Update: 07:17 | 04/06/2022
(BGO) - The war has passed almost half a century, and the Heroic Vietnamese Mothers are all old. Dedicating all their lives with full of love to the country, they are the pride of the country and the nation.
"Mothers’ tears run out"
In a late afternoon of May, I and a women’s union official in Thai Dao commune (Lang Giang district) visited the family of Mother Tang Thi Khi (born in 1926) in Mau village. She has nine children (seven sons, two daughters), of them four sons volunteered to join the army.
Mother Tang Thi Khi and her children, youth union members in Thai Dao commune, Lang Giang district.
At the time when the US troops attacked Vietnam fiercely, the whole country was overwhelmed with the spirit of eagerly providing human and material resources for the South. The mother's children in their youth also set out in turn.
The time has weakened the mother’s health. Her eyes are dim, but in her memory, she never forgets the image of the four sons going to the battlefields, with only two returning home. Martyr Nguyen Ngoc Cuong (born in 1944) enlisted in the army in 1965 and martyr Nguyen Ngoc Dau (born in 1949) join the military in February 1968. They all fought in the southern battlefields.
The certificates recognising their dedication to the Fatherland was solemnly hung in the house by the Mother. Her sons fell on the battlefields for other people to live in peace and independence. Therefore, every day, she always tries to live a healthy and happy life. Despite her old age, she still cooks, cleans the house, and encourages her children and grand children to work hard and actively contribute to society.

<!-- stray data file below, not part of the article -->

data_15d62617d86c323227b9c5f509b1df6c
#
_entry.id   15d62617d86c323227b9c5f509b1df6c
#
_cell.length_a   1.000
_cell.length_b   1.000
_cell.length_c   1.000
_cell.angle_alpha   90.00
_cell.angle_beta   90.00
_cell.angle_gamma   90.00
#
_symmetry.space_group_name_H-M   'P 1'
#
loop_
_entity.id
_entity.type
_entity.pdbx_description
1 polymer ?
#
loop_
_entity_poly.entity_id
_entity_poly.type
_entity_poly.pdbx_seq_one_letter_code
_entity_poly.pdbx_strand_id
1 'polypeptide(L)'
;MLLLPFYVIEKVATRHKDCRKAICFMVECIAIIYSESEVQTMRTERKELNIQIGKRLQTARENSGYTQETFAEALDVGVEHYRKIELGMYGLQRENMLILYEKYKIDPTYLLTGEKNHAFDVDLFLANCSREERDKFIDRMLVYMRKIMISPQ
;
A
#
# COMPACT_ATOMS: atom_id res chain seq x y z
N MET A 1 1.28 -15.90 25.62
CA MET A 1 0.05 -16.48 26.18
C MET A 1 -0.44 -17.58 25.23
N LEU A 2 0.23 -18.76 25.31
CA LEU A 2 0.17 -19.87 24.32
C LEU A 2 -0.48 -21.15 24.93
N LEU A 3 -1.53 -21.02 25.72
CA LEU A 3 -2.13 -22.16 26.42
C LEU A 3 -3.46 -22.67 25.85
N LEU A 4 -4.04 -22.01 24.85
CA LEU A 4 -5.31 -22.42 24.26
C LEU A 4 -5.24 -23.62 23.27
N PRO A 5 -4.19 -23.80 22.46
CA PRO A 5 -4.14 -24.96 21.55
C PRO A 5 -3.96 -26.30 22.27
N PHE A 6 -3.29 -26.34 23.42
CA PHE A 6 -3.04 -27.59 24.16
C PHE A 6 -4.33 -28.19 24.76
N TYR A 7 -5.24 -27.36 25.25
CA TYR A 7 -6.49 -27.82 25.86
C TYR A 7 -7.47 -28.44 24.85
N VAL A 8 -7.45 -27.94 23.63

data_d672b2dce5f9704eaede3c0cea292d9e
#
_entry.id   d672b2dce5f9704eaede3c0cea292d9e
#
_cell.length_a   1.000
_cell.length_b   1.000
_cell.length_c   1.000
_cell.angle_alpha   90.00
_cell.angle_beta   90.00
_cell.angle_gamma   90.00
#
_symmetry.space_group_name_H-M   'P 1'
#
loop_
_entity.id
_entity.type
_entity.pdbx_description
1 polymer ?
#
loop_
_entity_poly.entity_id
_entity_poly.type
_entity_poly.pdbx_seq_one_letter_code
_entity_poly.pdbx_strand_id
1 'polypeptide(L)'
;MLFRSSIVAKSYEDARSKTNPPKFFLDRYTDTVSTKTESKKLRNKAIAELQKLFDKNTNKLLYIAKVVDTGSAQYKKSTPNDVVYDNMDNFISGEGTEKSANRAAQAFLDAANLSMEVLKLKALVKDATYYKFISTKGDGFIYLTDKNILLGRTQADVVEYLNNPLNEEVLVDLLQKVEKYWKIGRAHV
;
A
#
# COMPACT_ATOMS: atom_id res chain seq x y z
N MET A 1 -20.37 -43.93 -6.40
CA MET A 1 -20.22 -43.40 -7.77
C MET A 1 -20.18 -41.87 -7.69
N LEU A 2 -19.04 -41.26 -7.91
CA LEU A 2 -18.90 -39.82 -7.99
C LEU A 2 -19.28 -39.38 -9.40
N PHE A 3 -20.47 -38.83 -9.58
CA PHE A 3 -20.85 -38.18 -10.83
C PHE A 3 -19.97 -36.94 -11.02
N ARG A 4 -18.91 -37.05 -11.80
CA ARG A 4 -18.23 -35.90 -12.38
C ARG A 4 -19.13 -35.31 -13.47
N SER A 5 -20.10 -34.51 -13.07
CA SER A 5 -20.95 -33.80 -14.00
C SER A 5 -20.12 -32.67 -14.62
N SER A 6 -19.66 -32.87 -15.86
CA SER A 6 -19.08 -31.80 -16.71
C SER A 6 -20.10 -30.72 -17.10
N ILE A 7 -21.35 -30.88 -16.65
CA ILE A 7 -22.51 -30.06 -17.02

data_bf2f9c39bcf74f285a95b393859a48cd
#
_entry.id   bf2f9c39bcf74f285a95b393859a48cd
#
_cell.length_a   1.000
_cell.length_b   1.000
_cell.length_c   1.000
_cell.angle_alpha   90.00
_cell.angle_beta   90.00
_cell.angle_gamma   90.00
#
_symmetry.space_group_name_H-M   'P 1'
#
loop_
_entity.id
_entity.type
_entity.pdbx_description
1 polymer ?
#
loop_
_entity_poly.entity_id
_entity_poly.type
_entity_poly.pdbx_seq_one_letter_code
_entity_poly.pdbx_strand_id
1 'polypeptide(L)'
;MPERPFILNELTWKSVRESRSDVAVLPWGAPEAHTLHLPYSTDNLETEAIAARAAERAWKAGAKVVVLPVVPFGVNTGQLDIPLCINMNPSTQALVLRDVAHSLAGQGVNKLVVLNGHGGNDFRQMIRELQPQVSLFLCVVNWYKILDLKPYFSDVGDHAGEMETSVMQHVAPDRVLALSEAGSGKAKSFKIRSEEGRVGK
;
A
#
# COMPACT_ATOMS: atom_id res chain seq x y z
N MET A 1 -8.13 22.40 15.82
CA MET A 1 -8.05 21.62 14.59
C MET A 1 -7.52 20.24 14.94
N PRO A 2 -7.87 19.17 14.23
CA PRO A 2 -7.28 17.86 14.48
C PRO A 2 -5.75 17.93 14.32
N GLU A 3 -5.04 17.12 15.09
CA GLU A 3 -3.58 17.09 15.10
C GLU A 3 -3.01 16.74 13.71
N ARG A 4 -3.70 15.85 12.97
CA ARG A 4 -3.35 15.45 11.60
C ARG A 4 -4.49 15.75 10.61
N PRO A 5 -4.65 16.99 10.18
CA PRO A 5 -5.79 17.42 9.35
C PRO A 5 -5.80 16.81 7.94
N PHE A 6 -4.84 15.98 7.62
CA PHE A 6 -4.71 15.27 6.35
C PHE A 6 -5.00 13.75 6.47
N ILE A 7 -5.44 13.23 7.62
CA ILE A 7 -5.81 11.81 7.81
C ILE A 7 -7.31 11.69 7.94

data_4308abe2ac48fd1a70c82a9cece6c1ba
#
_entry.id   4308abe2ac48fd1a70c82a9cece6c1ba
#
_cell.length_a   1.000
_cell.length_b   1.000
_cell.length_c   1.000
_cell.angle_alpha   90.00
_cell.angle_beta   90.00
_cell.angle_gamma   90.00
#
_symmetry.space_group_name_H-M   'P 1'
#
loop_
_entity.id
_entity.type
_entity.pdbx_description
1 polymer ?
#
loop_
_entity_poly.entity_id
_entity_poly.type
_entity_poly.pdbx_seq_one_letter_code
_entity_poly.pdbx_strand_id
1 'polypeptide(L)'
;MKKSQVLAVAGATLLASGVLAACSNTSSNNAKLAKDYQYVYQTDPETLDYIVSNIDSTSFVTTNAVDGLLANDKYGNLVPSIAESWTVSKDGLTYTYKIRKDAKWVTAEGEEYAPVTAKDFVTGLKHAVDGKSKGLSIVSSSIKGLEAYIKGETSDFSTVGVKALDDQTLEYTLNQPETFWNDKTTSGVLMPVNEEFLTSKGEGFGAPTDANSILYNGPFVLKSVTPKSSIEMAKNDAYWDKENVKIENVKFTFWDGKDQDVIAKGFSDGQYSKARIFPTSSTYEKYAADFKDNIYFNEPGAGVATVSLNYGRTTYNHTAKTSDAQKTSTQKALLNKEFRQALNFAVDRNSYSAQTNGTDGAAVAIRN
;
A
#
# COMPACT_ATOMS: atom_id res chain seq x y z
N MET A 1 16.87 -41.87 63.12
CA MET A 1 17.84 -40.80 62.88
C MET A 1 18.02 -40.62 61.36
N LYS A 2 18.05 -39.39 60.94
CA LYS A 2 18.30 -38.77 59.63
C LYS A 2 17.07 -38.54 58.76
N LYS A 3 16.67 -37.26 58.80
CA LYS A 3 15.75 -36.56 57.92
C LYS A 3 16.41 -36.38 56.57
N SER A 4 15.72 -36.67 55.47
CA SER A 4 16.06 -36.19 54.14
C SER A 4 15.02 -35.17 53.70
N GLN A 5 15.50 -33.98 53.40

Bac Giang province has nearly 1,400 Heroic Vietnamese Mothers, of whom 24 are still alive. The youngest is 80 years old and the oldest turns 104. Thanks to the Party's policy on taking care of policy beneficiary families and people with meritorious services to the revolution, Heroic Vietnamese Mothers are taken care of by their children and grand children, as well as nurtured by agencies and units.
Duoc and Tu returned to work as officials of the communal People's Committee and cooperative, making many contributions to their homeland. Dozens of her grand children are all grown up, with some working in businesses, some being business people, and others graduating from universities and colleges.
Mother Khi boasted: "I am taken care of by staff at the provincial Fatherland Front Committee. On holidays, Tet (Lunar New Year) or death anniversaries of her sons, leaders and officials of the agency came to visit and encourage me. I lost two children but have many others!"
Husband and child are both martyrs
When the war ended, Heroic Vietnamese Mother Ngo Thi Mun (born in 1938) in Cau Moi village, Ngoc Van commune (Tan Yen district) quietly looked at the photos of her husband and child because they never returned. Her husband is martyr Bui The Tien (born in 1937) and her son is martyr Bui The Luc (born in 1957).
The Mother's husband and child died in 1971 and 1977 in the southwest battlefield. Her husband enlisted in the army in 1965 and then marched to the battlefield in the South. At that time, their youngest son was not born yet.
Mother Ngo Thi Mun and her son.
Between 1968 and 1972, the enemy bombarded the North intensely, the villages suffered from rains of bombs and bullets. Lacking rice to feed the soldiers, Mother Mun and many other women got up at midnight to grow rice, both serving the struggle against the enemy in the South and raise their children.
In 1976, she shed tears when receiving the notice informing her husband’s death. In 1977, following the sacred call of the Fatherland, the Mother's eldest son left home to join a delegation of Vietnamese volunteer soldiers to help Cambodia. A short time later, when he and his team mates were on the march, they were heavily bombed by the enemy’s helicopters. Many of the platoon members fell down and her son was among them.
Going through many hardships, now the Mother can see her hometown changing every day. Her children and grand children are all grown up, all have stable jobs and are ready to participate in local activities.
Overcoming the pain of losing husbands and children, the Mothers have become symbols of patriotism. Their figures have been carved into the shape of the country today.